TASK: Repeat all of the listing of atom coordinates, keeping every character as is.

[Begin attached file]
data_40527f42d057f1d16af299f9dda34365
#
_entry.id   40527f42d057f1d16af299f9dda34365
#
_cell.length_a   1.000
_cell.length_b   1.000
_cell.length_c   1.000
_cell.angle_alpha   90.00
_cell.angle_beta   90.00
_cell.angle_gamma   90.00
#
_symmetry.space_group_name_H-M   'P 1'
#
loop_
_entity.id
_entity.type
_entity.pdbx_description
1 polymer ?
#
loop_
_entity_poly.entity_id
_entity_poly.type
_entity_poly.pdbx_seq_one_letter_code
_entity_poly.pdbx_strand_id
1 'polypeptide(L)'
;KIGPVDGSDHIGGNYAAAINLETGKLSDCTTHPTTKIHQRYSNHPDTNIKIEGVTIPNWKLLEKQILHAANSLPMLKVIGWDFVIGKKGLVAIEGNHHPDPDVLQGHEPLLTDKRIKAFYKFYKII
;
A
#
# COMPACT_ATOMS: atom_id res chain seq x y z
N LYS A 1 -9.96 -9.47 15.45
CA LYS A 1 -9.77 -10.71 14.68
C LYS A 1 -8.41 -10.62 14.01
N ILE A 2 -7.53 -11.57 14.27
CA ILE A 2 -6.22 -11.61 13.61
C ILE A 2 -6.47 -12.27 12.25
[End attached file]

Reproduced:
data_40527f42d057f1d16af299f9dda34365
#
_entry.id   40527f42d057f1d16af299f9dda34365
#
_cell.length_a   1.000
_cell.length_b   1.000
_cell.length_c   1.000
_cell.angle_alpha   90.00
_cell.angle_beta   90.00
_cell.angle_gamma   90.00
#
_symmetry.space_group_name_H-M   'P 1'
#
loop_
_entity.id
_entity.type
_entity.pdbx_description
1 polymer ?
#
loop_
_entity_poly.entity_id
_entity_poly.type
_entity_poly.pdbx_seq_one_letter_code
_entity_poly.pdbx_strand_id
1 'polypeptide(L)'
;KIGPVDGSDHIGGNYAAAINLETGKLSDCTTHPTTKIHQRYSNHPDTNIKIEGVTIPNWKLLEKQILHAANSLPMLKVIGWDFVIGKKGLVAIEGNHHPDPDVLQGHEPLLTDKRIKAFYKFYKII
;
A
#
# COMPACT_ATOMS: atom_id res chain seq x y z
N LYS A 1 -9.96 -9.47 15.45
CA LYS A 1 -9.77 -10.71 14.68
C LYS A 1 -8.41 -10.62 14.01
N ILE A 2 -7.53 -11.57 14.27
CA ILE A 2 -6.22 -11.61 13.61
C ILE A 2 -6.47 -12.27 12.25